Sumo, Spiderman and The Swallows

July 8th, 2007 by Steph

Last Saturday was my school festival, which was really just “Let’s Celebrate our Unanimous and Inexplicable Love for Johnny Depp” day in disguise. This is quite possibly the best way to earn my keep for a day as an English teacher. I wandered the halls, I was seduced by tasty festival treats: cotton candy, hot dogs, and fried chicken bowls. I went from room to decorated room in a fascinated daze. They were like classroom sized dioramas of whatever struck the students’ fancy. One room was dedicated to Depp himself, and was a kind of Willy Wonka goes pirate kind of theme, complete with pirate ship, booty, candy covered walkways and golden chocolate bars. Down the hall, they were showing “Pirates of the Carribean” on a loop all day. The adjacent classroom displayed a showdown between good and evil Spiderman, with the webbed men hanging from the ceiling, strands of web streaming through the air. The final classroom recreated a very convincing Japanese shrine out of cardboard, including the huge red torii gate, the stone lions which flank shrines (here they were cute cats made out of layered styrofoam) and ema, which you could write on and hang on the wall. Other rooms were filled with class newspapers, which were painstakingly detailed by hand, with kanji characters flowing down the page, and elaborate designs behind them.

No school event (not my school, anyway) is complete without some combination of male nudity and an uncomfortable homoerotic skit. Odd but true. The boys’ baseball team jogged in in their skivvies, and kissed each other on the lips on stage so everyone could laugh at them, and began a spirited dance routine. I have no idea what that was all about, but something similar seems to happen at every school function.

Immediately after the festival, we drove as fast as possible to Akita city, where we joined several other JETs from around the ken for an honest to God baseball game, Tokyo Swallows vs. the Nagoya (Nagano?) dragons. Despite their oddly un-intimidating mascot, the Swallows kicked ass. Meanwhile, I was blissfully discovering that the snack stands contained not just yakitori and ricke crackers, but also churros! No Mexican food available for hundreds of miles, but for baseball, churros? Why? For the remainder of the evening I did what I do at every baseball game… hang out and drink beer and schmooze with my friends and watch very little of the actual sport itself.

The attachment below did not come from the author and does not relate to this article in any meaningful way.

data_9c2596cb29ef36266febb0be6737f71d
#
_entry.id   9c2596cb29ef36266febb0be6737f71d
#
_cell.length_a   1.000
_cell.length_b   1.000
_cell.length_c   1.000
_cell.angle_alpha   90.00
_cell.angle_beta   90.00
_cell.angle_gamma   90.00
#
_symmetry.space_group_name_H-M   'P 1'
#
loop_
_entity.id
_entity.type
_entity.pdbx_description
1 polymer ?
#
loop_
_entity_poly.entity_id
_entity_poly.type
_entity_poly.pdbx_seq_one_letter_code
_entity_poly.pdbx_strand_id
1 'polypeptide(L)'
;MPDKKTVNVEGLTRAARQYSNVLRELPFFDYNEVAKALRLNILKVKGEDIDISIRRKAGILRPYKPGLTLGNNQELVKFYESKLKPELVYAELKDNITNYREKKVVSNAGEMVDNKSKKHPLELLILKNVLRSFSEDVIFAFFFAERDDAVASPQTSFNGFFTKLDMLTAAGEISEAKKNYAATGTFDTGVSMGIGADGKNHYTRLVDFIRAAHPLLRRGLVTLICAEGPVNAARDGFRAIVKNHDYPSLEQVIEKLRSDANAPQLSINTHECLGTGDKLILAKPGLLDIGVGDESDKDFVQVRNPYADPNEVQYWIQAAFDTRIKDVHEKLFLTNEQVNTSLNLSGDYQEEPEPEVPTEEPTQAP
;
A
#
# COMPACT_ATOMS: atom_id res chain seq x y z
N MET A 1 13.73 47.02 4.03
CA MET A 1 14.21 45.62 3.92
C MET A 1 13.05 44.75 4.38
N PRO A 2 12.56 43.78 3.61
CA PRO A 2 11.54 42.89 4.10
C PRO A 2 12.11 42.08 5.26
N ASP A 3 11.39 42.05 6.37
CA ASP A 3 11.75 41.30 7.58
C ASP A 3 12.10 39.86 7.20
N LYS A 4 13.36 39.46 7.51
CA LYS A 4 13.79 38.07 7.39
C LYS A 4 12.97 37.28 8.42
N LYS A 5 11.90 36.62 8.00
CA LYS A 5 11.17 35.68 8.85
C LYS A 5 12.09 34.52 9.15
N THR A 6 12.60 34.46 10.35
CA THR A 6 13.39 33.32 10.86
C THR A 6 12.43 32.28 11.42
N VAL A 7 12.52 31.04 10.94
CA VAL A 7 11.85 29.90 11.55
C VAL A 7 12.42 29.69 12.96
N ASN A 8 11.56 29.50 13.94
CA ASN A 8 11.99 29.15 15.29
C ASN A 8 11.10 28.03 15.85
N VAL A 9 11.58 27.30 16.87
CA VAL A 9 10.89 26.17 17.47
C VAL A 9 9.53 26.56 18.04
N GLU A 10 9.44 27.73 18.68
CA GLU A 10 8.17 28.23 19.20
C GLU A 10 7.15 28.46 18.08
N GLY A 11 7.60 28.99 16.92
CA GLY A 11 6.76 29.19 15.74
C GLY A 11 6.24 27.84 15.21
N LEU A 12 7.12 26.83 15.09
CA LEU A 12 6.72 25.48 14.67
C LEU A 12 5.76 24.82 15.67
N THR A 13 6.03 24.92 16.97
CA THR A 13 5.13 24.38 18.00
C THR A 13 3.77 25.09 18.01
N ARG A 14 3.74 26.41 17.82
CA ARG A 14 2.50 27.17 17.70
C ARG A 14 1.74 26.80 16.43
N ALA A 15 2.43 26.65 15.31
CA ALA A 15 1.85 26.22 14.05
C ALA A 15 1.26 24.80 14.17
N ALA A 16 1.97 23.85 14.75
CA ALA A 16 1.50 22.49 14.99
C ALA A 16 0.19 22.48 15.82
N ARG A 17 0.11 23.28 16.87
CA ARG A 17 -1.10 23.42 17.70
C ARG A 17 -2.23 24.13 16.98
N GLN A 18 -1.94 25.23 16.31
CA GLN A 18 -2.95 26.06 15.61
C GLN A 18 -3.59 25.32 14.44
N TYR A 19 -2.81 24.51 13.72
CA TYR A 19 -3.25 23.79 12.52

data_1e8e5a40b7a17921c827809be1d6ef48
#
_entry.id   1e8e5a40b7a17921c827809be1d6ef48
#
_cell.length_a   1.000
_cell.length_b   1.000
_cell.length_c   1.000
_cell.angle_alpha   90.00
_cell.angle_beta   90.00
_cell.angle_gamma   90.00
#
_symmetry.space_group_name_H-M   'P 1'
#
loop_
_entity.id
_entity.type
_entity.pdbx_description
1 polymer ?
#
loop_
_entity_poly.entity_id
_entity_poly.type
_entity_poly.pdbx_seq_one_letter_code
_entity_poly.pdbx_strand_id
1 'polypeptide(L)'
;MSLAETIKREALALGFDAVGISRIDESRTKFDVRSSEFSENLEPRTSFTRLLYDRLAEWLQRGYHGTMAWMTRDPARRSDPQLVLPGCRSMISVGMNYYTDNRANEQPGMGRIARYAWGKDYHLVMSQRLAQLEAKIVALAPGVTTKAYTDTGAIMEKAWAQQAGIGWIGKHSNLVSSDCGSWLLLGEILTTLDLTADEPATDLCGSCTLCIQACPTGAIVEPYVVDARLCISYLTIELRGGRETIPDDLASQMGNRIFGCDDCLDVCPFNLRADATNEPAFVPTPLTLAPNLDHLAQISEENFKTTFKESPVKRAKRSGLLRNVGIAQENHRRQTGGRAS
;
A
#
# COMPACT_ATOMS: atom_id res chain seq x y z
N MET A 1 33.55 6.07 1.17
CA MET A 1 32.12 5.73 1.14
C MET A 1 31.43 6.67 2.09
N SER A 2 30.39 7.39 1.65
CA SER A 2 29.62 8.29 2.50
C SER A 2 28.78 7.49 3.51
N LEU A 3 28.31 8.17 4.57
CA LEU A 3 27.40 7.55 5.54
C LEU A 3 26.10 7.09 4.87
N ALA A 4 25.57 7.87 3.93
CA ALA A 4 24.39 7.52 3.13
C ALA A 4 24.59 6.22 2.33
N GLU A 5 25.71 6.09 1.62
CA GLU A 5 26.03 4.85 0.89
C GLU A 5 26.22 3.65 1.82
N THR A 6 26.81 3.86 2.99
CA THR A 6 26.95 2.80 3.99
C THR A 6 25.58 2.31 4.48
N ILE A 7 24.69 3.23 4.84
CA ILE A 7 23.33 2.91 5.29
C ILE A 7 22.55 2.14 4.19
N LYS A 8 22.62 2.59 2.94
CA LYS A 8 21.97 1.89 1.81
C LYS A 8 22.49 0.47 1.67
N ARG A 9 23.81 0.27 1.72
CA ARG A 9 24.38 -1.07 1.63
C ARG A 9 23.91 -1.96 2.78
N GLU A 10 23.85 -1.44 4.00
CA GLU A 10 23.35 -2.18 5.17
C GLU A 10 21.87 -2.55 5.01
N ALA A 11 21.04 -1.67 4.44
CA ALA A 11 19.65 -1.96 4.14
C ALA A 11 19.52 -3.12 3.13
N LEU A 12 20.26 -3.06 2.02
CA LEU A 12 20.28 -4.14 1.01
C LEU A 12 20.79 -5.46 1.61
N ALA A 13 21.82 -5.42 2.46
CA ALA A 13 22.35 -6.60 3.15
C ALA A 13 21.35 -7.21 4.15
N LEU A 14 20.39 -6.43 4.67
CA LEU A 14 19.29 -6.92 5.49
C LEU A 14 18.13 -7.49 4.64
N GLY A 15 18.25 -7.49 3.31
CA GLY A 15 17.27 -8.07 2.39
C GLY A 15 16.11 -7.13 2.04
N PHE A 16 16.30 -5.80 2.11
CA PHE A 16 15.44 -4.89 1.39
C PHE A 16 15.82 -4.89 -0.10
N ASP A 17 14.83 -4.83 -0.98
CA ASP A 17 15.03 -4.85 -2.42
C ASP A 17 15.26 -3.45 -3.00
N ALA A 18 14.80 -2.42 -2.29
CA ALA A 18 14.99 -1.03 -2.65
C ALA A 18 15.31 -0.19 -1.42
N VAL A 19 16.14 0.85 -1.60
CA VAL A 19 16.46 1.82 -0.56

The next day was GAIJIN SUMOOOOOOO, a yearly event we do in our prefecture for charity. Twenty-four non-Japanese English teachers volunteered to wrestle each other after a quick lesson in the finer points of sumo. We’re hard core here, so they wore naught but the traditional sumo mawashi (diaper) for the fight. This year’s fight was in an actual sumo ring, and at the end, the winner went head to head with an actual sumo fighter. It was a pretty intense and amazing event… videos of some of the fights can be seen here. There were some pretty amazing upsets, and lots of scraped up toes, backs, and buttcheeks by the end of the day. Chris would not yield to my pestering, and didn’t compete this year, but after seeing the glory that comes from battle he has promised to participate next year. Here’s a little taste of the ringside action:

We then RAN home from sumo to join my adult English conversation class for an early Fourth of July blowout on the beach. This event was masquerading as an English class event, but really it was just an excuse to cook food I have been craving for a bunch of friends. I was adamant that we have buns to go with the burgers and dogs, and adamant that these burgers be cooked on a grill, components which are all too often missing in the Japanese version. Chris mixed up some patties with a little recipe magic from mom (thanks, mom!). They were received well.

I was worried about making enough food to feed 20 people, but my eikaiwa class saved the day; piles of yakisoba, watermelon, and corn braised in soy sauce were waiting for us when we arrived (despite my protests that soy sauce for the 4th is a bit non-traditional). We made sure to adhere to watermelon-eating protocol by having a seed spitting contest. And of course, no 4th is complete without some fireworks, readily available during the summer in this wet wet country.

Amazingly enough, everyone who said they’d be there was there, including our beloved Brits (a must for the 4th, don’t you think?), and some Canadians from down south. They were kind enough to inform us that not only were we celebrating the 4th early, not only were we celebrating Claire’s birthday (July 1st), but we were also celebrating Canada Day (also July 1st. Hooray!). Lucky for us that celebrating Canada Day is an awful lot like celebrating the 4th (minus the pancake breakfast). What a nexus of celebratory goodness.

2 Responses to “Sumo, Spiderman and The Swallows”

  1. Christeph in Japan » Blog Archive » Let's Dancing! Says:

    [...] at least six weeks longer than the American school year, but many of those extra days consist of festivals and field trips like [...]

  2. Christeph in Japan » Blog Archive » Dépp-jà vu Says:

    [...] Steph’s phone, going all the way back to February.  Among them were several gems from the high school festival she wrote about in July.  That would be the one with the Johnny Depp shrine and the Spider-man [...]

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